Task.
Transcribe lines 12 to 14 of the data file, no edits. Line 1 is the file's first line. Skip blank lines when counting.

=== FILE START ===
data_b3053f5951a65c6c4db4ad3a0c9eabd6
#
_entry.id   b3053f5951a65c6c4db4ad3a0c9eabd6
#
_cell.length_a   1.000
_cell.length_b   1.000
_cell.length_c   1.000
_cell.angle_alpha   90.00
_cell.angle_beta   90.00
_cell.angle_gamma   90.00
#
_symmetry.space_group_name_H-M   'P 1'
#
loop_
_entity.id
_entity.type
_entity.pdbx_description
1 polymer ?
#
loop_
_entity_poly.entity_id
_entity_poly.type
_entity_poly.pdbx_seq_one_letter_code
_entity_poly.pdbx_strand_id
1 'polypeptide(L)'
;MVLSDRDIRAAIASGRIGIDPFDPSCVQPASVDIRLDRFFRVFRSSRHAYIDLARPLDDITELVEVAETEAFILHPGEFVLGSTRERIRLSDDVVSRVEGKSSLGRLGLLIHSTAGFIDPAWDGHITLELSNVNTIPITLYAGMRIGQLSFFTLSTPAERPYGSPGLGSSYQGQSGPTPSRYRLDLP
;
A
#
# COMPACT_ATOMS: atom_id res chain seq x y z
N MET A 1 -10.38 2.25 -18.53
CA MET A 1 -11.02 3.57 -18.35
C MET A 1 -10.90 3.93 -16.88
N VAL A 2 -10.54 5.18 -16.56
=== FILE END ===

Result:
_symmetry.space_group_name_H-M   'P 1'
#
loop_